With such a massive global footprint, it is very challenging for a competitor to compete on the same scale as Walgreens. Despite the difficulties facing retail, there is still an operational advantage of physical stores. Most of the U.S. lives within a short distance of a Walgreens store. As a result, it is very difficult for competitors to take market share.
Separately, Walgreens benefits from a strong brand, and operates in a stable industry. Consumers cannot go without prescriptions and health care products. This helps earnings stay afloat, even during recessions. For example, Walgreens suffered only a slight decline in earnings-per-share during the Great Recession:
- 2007 earnings-per-share of $2.03
- 2008 earnings-per-share of $2.17 (6.9% increase)
- 2009 earnings-per-share of $2.02 (7.2% decline)
- 2010 earnings-per-share of $2.16 (6.9% increase)
Walgreens grew earnings-per-share from 2007 to 2010. It followed up this performance with over 20% earnings growth in 2011. Earnings-per-share have nearly tripled from fiscal year 2009 to fiscal year 2019, which equates to a CAGR of more than 24% during this time period. Erring on the side of caution and taking into account recent challenges, we anticipate an annual earnings growth rate of 5% through 2025.
It is clear that Walgreens has a recession-resistant business model, which helps it raise its dividend each year.
Valuation & Expected Returns
Walgreens has a current share price of ~$54 and a midpoint for adjusted earnings-per-share of $6.00 for fiscal 2020. As a result, the stock trades for a price-to-earnings ratio of 9.0. This is a low valuation for a highly-profitable company, especially one with a strong brand and leadership position in its industry.
The S&P 500 Index has an average price-to-earnings ratio of over 21 right now. Over the past 10 years, Walgreens held an average price-to-earnings ratio of 16.2.
As a result, Walgreens stock appears to be undervalued, relative to both the broader market as well as its own historical averages. But due to Walgreens’ slower growth and current headwinds, we have a 2025 price-to-earnings ratio target of 12 for the stock.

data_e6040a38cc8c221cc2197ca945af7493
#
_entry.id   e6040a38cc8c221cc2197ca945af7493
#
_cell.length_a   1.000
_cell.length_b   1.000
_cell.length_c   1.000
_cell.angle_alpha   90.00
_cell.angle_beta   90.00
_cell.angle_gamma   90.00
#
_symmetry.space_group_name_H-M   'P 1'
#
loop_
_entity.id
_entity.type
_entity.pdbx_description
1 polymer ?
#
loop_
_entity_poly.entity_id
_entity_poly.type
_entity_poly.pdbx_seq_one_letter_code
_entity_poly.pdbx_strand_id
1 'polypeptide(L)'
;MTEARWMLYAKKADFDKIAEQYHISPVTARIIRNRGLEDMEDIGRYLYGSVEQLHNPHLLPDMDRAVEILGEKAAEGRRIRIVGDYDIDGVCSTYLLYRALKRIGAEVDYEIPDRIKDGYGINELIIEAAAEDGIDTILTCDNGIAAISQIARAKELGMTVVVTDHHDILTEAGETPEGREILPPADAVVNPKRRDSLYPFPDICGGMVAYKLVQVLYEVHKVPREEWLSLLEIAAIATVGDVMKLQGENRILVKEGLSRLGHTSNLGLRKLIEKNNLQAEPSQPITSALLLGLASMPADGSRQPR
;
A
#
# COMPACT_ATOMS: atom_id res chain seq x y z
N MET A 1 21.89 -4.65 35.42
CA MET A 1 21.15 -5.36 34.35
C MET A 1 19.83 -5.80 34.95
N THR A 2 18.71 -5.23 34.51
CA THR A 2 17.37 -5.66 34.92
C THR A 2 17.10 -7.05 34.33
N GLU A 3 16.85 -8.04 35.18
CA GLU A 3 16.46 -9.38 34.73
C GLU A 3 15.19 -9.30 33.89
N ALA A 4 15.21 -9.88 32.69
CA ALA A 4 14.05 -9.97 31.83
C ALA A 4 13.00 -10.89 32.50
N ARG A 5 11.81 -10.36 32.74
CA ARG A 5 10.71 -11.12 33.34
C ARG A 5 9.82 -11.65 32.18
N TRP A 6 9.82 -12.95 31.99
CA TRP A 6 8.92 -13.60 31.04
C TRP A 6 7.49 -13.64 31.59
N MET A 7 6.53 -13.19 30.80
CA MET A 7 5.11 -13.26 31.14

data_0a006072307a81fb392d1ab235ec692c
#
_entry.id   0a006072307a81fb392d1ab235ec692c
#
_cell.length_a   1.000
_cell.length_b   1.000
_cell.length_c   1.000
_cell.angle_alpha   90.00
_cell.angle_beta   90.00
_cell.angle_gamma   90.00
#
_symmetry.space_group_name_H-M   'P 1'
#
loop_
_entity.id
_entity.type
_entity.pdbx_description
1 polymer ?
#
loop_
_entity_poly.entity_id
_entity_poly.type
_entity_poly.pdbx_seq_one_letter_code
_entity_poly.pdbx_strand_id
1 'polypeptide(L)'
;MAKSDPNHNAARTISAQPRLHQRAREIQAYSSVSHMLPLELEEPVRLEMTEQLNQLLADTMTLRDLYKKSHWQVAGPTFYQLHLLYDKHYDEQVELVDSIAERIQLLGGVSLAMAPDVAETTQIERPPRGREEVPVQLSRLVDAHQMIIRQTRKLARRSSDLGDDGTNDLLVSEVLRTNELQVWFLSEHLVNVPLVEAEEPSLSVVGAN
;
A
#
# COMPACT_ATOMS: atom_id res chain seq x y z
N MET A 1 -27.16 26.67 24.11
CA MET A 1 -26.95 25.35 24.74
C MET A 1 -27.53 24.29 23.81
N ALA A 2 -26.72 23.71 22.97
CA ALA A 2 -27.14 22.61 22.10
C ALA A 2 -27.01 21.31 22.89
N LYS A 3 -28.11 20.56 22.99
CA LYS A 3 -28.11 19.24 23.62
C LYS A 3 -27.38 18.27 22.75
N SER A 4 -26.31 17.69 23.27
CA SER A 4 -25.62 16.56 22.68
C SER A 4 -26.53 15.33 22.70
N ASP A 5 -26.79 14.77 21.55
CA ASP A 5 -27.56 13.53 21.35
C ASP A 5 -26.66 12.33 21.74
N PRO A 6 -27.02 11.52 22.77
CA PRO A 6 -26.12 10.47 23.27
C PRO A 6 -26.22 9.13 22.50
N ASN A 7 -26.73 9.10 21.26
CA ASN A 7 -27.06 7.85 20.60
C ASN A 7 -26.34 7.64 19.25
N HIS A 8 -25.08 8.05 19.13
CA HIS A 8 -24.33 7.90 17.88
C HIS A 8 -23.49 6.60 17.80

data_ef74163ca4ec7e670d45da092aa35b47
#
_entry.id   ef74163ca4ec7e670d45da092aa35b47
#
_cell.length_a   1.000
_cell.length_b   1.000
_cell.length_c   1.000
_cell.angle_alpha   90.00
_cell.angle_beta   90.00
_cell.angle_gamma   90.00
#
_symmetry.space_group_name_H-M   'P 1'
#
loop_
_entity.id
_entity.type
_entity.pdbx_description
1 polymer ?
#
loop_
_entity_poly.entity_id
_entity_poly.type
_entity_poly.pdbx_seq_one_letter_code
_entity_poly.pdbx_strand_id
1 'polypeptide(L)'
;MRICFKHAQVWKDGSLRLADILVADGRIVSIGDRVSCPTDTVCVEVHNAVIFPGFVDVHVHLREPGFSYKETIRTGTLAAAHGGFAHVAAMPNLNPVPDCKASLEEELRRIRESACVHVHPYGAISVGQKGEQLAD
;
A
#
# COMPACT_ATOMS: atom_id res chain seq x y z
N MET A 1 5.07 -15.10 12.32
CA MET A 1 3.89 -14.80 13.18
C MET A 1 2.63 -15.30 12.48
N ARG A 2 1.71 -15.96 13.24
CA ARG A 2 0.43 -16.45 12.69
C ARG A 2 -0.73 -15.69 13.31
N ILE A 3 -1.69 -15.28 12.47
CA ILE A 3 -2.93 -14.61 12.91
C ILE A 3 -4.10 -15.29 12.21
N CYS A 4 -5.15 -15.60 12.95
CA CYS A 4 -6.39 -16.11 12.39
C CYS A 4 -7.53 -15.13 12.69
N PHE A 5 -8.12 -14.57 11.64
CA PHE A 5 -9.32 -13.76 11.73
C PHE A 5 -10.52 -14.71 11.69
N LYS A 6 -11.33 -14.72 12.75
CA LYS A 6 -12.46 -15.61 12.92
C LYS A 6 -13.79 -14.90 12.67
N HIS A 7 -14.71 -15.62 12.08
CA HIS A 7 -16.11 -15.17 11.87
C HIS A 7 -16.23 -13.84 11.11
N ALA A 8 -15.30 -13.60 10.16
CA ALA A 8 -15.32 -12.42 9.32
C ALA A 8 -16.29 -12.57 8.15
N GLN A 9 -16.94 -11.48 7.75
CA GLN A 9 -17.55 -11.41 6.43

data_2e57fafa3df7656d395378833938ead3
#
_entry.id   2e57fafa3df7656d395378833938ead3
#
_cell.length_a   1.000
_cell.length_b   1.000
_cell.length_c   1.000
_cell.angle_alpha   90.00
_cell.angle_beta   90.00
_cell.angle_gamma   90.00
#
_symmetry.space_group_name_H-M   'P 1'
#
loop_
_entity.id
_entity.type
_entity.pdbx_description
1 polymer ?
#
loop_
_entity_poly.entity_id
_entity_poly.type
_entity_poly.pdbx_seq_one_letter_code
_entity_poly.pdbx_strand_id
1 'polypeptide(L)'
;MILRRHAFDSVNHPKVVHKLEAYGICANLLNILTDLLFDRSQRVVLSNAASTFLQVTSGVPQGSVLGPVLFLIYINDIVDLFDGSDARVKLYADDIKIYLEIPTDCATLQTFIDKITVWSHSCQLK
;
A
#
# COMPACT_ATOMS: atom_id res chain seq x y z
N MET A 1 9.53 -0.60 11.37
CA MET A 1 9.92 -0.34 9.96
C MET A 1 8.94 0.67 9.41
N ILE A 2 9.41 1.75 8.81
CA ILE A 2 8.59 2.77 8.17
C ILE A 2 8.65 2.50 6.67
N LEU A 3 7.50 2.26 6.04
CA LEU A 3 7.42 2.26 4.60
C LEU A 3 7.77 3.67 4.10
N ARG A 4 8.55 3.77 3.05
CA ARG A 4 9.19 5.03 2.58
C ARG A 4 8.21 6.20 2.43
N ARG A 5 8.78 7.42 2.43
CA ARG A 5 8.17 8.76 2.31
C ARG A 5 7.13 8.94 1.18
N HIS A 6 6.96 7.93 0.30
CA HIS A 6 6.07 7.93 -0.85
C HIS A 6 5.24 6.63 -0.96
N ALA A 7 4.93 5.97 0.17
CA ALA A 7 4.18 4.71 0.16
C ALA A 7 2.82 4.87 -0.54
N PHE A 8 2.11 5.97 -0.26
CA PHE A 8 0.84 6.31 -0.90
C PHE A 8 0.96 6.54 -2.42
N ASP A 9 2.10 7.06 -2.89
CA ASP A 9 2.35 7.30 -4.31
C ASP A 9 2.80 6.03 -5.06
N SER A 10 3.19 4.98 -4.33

If shares were to expand to meet our target valuation, investors would see an additional 5.9% added to annual returns over the next five years. Plus, Walgreens will generate returns from earnings growth and dividends. Expected returns could be as follows:
- 5% earnings-per-share growth
- 3.4% dividend yield
- 5.9% multiple expansion
In this forecast, total annualized returns could exceed 14% over the next five years. This is an excellent projected rate of return, and indicates that Walgreens stock offers a mix of all attractive qualities. The company has compelling growth potential, is undervalued, and offers a solid dividend yield. The combination of these three major catalysts results in a buy recommendation for value and income investors.
When it comes to retail stocks, there is a great deal of fear in the market. This is apparent, even with strong retailers like Walgreens. Not only are investors worried about a sluggish environment for brick-and-mortar retailers, but the threat of Amazon entering the healthcare industry is a constant overhang.
Walgreens remains a strong company, with a great brand and positive growth prospects moving forward. The addition of Rite Aid has allowed the company to grow its prescription drug market share.
In addition, Walgreens offers an above market dividend yield. Given the business fundamental, the company should have no trouble raising the dividend every year. We view the stock as significantly undervalued and rate the stock a buy.